I don’t often usually agree with everything Tony Northrup says, and this video isn’t much different. I don’t agree with all of the opinions he puts forward in this video, but he does actually makes a few valid points. The topic is mirrorless camera myths and it’s filled with fallacies often touted on social media that are just complete nonsense.
Some of the myths surrounding mirrorless cameras are just simply untrue – like mirrorless cameras being inherently sharper than DSLRs. Others might have been true at one time but no longer really are, such as mirrorless setups being smaller, not to mention the notoriously bad battery life. So, which myths are true now? Should you switch from DSLR to mirrorless?
The twenty-eight-and-a-half-minute video sees Tony and Chelsea go over quite a lot of mirrorless camera myths including the size, battery life, autofocus, continuous shooting speed, resale value and a whole bunch of other topics surrounding mirrorless cameras and how they compare to DSLRs. Not how they stomp all over DSLRs, but how they actually compare and where sometimes the older DSLR tech may actually be better than mirrorless.
For me, mirrorless still isn’t at a point where I’m completely comfortable with it for stills. I’ve tried many of the recent models from all of the manufacturers and the hailed advantages of mirrorless just aren’t an advantage to me for what and how I shoot over the DSLRs I already use. If anything, they offer me a disadvantage. I’ve yet to find a mirrorless camera EVF that doesn’t give me a headache within half an hour’s use. I’m sure eventually something will be released that doesn’t, but it’s not an issue I’ve ever had with optical viewfinders, and my DSLRs give me all I need for what I want to shoot, so I don’t see the point in “upgrading”.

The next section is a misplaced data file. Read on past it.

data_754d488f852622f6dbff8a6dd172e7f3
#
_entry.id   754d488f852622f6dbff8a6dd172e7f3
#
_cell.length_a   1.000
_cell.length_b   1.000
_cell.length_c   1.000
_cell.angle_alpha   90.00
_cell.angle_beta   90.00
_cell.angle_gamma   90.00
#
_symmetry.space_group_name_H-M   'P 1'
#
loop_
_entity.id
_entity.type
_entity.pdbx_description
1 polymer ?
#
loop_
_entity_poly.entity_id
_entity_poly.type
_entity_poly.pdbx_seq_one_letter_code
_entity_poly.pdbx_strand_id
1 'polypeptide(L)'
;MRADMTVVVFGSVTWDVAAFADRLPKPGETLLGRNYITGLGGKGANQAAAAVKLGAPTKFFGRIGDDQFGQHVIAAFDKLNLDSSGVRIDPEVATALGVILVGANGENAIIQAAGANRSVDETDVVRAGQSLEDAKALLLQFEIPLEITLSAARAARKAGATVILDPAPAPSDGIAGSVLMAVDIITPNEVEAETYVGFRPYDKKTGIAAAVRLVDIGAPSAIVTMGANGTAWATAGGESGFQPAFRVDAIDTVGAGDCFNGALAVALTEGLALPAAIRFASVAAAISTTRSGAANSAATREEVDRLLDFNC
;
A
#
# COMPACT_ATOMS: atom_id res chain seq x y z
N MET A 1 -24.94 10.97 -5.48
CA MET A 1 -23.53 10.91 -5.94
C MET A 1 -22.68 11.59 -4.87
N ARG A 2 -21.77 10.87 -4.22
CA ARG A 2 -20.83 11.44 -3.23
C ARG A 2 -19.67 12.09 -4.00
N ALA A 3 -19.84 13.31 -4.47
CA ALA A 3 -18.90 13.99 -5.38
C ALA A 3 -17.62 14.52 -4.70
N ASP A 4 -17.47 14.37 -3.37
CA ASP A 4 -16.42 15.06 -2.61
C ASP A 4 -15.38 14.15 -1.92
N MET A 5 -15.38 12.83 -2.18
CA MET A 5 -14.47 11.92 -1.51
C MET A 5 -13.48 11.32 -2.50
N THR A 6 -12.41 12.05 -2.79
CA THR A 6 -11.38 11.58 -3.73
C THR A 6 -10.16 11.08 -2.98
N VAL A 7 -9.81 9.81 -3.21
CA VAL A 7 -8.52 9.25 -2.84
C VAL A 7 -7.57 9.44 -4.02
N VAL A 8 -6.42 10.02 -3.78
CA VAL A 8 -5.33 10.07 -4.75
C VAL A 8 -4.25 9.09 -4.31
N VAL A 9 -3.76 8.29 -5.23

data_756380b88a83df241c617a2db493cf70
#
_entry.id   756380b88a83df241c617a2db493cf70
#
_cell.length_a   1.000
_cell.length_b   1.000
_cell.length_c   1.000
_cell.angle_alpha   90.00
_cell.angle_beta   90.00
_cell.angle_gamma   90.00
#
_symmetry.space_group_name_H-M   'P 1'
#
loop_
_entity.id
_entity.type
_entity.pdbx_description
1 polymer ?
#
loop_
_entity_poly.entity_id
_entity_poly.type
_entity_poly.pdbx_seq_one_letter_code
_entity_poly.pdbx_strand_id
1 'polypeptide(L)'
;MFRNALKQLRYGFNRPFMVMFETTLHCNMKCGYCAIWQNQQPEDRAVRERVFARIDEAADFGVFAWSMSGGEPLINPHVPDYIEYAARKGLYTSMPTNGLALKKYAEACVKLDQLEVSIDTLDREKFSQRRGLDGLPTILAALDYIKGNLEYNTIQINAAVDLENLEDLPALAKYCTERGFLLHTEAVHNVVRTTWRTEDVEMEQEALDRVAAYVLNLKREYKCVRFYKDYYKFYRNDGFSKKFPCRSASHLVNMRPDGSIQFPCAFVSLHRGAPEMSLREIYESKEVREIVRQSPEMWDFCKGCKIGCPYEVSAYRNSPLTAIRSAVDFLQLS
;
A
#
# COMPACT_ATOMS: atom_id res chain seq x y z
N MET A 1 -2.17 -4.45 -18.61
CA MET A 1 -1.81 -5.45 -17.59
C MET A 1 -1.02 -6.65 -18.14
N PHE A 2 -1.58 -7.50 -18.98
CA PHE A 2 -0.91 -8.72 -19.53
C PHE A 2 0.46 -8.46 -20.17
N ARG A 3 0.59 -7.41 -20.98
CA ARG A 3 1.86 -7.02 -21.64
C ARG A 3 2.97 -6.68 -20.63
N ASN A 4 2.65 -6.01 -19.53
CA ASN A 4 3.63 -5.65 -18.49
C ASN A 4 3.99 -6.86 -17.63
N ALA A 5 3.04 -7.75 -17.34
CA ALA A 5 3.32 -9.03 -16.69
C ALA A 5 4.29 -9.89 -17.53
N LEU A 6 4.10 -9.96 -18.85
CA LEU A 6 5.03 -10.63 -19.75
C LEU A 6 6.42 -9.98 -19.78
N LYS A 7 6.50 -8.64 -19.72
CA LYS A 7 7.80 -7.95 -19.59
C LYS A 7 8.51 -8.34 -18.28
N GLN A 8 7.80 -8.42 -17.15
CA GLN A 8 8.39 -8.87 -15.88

I have, however, jumped wholeheartedly into mirrorless when it comes to video, having picked up five Panasonic cameras last year specifically for this task. Yeah, Panasonic’s autofocus isn’t great, but it’s very rare that I use autofocus for video anyway. I’ve tried using them for stills, where the autofocus isn’t too terrible, and they take decent shots, but the stills workflow just isn’t for me and I usually end up having to go live view on the LCD rather than using the EVF.
But my needs are not your needs. For you, jumping into mirrorless might be exactly what you need to do to improve your abilities and your work. But make sure you’re doing it for the right reasons. Do it with informed decision making. Don’t do it because you bought into a myth and didn’t really do your research first. You may just discover that, like an example cited in the video, your images actually get worse.
Which mirrorless myths did you buy into that turned out to be false?